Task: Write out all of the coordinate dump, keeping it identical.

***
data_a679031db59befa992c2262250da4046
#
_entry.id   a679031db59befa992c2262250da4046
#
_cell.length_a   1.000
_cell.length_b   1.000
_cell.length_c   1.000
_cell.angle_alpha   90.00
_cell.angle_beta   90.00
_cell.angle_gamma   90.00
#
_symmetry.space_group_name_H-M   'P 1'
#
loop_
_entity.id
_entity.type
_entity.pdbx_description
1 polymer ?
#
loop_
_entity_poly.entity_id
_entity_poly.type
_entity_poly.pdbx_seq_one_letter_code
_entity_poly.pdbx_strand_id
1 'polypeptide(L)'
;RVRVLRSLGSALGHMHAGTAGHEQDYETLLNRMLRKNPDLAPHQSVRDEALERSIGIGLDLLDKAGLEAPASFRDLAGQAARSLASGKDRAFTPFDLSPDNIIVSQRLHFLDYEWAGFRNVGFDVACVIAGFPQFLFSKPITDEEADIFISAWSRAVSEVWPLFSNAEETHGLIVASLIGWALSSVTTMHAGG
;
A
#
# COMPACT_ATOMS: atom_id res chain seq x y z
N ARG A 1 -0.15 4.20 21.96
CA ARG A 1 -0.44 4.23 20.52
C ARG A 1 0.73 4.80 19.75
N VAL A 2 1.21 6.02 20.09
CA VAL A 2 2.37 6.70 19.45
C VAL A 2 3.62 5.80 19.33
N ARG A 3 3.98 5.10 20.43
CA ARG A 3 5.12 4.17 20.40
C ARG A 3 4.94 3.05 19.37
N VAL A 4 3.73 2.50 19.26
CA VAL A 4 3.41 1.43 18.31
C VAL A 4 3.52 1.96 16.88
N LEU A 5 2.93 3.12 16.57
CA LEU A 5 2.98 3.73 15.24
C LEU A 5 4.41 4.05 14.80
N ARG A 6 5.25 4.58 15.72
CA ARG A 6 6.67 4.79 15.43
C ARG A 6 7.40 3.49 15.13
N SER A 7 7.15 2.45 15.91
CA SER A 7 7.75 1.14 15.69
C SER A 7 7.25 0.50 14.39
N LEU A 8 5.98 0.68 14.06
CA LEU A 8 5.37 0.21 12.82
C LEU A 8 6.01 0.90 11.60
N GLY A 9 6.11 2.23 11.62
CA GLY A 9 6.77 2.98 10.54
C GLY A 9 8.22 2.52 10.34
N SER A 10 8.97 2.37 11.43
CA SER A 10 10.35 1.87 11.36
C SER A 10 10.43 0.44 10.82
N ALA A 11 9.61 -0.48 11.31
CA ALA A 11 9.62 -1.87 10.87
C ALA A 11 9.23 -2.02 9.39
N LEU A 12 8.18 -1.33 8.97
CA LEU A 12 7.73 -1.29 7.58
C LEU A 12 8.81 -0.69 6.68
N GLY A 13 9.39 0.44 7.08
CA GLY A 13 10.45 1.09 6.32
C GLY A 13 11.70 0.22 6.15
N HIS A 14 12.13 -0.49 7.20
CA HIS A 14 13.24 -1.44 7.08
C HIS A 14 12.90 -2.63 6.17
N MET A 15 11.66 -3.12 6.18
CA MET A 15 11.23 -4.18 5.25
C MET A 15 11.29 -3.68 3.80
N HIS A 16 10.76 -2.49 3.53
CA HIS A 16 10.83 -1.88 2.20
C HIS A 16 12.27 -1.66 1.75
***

data_a679031db59befa992c2262250da4046
#
_entry.id   a679031db59befa992c2262250da4046
#
_cell.length_a   1.000
_cell.length_b   1.000
_cell.length_c   1.000
_cell.angle_alpha   90.00
_cell.angle_beta   90.00
_cell.angle_gamma   90.00
#
_symmetry.space_group_name_H-M   'P 1'
#
loop_
_entity.id
_entity.type
_entity.pdbx_description
1 polymer ?
#
loop_
_entity_poly.entity_id
_entity_poly.type
_entity_poly.pdbx_seq_one_letter_code
_entity_poly.pdbx_strand_id
1 'polypeptide(L)'
;RVRVLRSLGSALGHMHAGTAGHEQDYETLLNRMLRKNPDLAPHQSVRDEALERSIGIGLDLLDKAGLEAPASFRDLAGQAARSLASGKDRAFTPFDLSPDNIIVSQRLHFLDYEWAGFRNVGFDVACVIAGFPQFLFSKPITDEEADIFISAWSRAVSEVWPLFSNAEETHGLIVASLIGWALSSVTTMHAGG
;
A
#
# COMPACT_ATOMS: atom_id res chain seq x y z
N ARG A 1 -0.15 4.20 21.96
CA ARG A 1 -0.44 4.23 20.52
C ARG A 1 0.73 4.80 19.75
N VAL A 2 1.21 6.02 20.09
CA VAL A 2 2.37 6.70 19.45
C VAL A 2 3.62 5.80 19.33
N ARG A 3 3.98 5.10 20.43
CA ARG A 3 5.12 4.17 20.40
C ARG A 3 4.94 3.05 19.37
N VAL A 4 3.73 2.50 19.26
CA VAL A 4 3.41 1.43 18.31
C VAL A 4 3.52 1.96 16.88
N LEU A 5 2.93 3.12 16.57
CA LEU A 5 2.98 3.73 15.24
C LEU A 5 4.41 4.05 14.80
N ARG A 6 5.25 4.58 15.72
CA ARG A 6 6.67 4.79 15.43
C ARG A 6 7.40 3.49 15.13
N SER A 7 7.15 2.45 15.91
CA SER A 7 7.75 1.14 15.69
C SER A 7 7.25 0.50 14.39
N LEU A 8 5.98 0.68 14.06
CA LEU A 8 5.37 0.21 12.82
C LEU A 8 6.01 0.90 11.60
N GLY A 9 6.11 2.23 11.62
CA GLY A 9 6.77 2.98 10.54
C GLY A 9 8.22 2.52 10.34
N SER A 10 8.97 2.37 11.43
CA SER A 10 10.35 1.87 11.36
C SER A 10 10.43 0.44 10.82
N ALA A 11 9.61 -0.48 11.31
CA ALA A 11 9.62 -1.87 10.87
C ALA A 11 9.23 -2.02 9.39
N LEU A 12 8.18 -1.33 8.97
CA LEU A 12 7.73 -1.29 7.58
C LEU A 12 8.81 -0.69 6.68
N GLY A 13 9.39 0.44 7.08
CA GLY A 13 10.45 1.09 6.32
C GLY A 13 11.70 0.22 6.15
N HIS A 14 12.13 -0.49 7.20
CA HIS A 14 13.24 -1.44 7.08
C HIS A 14 12.90 -2.63 6.17
N MET A 15 11.66 -3.12 6.18
CA MET A 15 11.23 -4.18 5.25
C MET A 15 11.29 -3.68 3.80
N HIS A 16 10.76 -2.49 3.53
CA HIS A 16 10.83 -1.88 2.20
C HIS A 16 12.27 -1.66 1.75